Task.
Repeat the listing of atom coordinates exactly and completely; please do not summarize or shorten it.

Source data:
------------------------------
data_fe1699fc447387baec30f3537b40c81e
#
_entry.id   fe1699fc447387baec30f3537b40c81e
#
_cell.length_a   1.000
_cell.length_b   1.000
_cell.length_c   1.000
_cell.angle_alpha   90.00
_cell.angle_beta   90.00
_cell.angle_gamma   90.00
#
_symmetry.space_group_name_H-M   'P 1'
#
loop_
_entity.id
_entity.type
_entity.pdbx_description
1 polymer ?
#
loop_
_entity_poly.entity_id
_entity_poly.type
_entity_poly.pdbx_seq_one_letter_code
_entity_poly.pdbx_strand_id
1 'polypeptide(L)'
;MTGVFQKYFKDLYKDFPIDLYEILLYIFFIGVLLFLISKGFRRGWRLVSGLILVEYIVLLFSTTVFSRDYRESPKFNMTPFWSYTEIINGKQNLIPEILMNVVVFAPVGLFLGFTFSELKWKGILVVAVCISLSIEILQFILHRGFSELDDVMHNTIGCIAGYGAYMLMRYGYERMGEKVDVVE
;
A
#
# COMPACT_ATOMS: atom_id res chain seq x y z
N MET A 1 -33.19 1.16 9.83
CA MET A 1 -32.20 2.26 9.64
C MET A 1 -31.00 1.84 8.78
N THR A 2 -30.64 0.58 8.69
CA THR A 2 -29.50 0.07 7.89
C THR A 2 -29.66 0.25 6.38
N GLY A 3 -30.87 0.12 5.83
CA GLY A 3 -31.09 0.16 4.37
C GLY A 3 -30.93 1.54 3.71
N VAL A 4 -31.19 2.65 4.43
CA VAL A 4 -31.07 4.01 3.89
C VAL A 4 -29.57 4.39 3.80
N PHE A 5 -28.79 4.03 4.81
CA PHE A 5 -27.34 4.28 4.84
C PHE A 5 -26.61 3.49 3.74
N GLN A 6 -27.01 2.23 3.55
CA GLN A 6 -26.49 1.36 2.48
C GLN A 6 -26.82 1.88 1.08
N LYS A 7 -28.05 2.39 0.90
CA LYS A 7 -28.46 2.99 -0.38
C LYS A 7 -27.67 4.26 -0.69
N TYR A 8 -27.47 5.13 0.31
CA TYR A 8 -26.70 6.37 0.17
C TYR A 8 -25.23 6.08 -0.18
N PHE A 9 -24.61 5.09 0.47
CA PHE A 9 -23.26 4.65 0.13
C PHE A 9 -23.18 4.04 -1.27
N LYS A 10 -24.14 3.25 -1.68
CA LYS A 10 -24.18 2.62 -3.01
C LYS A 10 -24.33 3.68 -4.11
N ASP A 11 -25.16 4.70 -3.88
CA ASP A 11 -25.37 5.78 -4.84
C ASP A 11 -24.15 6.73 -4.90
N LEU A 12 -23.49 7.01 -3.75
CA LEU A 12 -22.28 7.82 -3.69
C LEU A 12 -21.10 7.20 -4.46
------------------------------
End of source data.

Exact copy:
data_fe1699fc447387baec30f3537b40c81e
#
_entry.id   fe1699fc447387baec30f3537b40c81e
#
_cell.length_a   1.000
_cell.length_b   1.000
_cell.length_c   1.000
_cell.angle_alpha   90.00
_cell.angle_beta   90.00
_cell.angle_gamma   90.00
#
_symmetry.space_group_name_H-M   'P 1'
#
loop_
_entity.id
_entity.type
_entity.pdbx_description
1 polymer ?
#
loop_
_entity_poly.entity_id
_entity_poly.type
_entity_poly.pdbx_seq_one_letter_code
_entity_poly.pdbx_strand_id
1 'polypeptide(L)'
;MTGVFQKYFKDLYKDFPIDLYEILLYIFFIGVLLFLISKGFRRGWRLVSGLILVEYIVLLFSTTVFSRDYRESPKFNMTPFWSYTEIINGKQNLIPEILMNVVVFAPVGLFLGFTFSELKWKGILVVAVCISLSIEILQFILHRGFSELDDVMHNTIGCIAGYGAYMLMRYGYERMGEKVDVVE
;
A
#
# COMPACT_ATOMS: atom_id res chain seq x y z
N MET A 1 -33.19 1.16 9.83
CA MET A 1 -32.20 2.26 9.64
C MET A 1 -31.00 1.84 8.78
N THR A 2 -30.64 0.58 8.69
CA THR A 2 -29.50 0.07 7.89
C THR A 2 -29.66 0.25 6.38
N GLY A 3 -30.87 0.12 5.83
CA GLY A 3 -31.09 0.16 4.37
C GLY A 3 -30.93 1.54 3.71
N VAL A 4 -31.19 2.65 4.43
CA VAL A 4 -31.07 4.01 3.89
C VAL A 4 -29.57 4.39 3.80
N PHE A 5 -28.79 4.03 4.81
CA PHE A 5 -27.34 4.28 4.84
C PHE A 5 -26.61 3.49 3.74
N GLN A 6 -27.01 2.23 3.55
CA GLN A 6 -26.49 1.36 2.48
C GLN A 6 -26.82 1.88 1.08
N LYS A 7 -28.05 2.39 0.90
CA LYS A 7 -28.46 2.99 -0.38
C LYS A 7 -27.67 4.26 -0.69
N TYR A 8 -27.47 5.13 0.31
CA TYR A 8 -26.70 6.37 0.17
C TYR A 8 -25.23 6.08 -0.18
N PHE A 9 -24.61 5.09 0.47
CA PHE A 9 -23.26 4.65 0.13
C PHE A 9 -23.18 4.04 -1.27
N LYS A 10 -24.14 3.25 -1.68
CA LYS A 10 -24.18 2.62 -3.01
C LYS A 10 -24.33 3.68 -4.11
N ASP A 11 -25.16 4.70 -3.88
CA ASP A 11 -25.37 5.78 -4.84
C ASP A 11 -24.15 6.73 -4.90
N LEU A 12 -23.49 7.01 -3.75
CA LEU A 12 -22.28 7.82 -3.69
C LEU A 12 -21.10 7.20 -4.46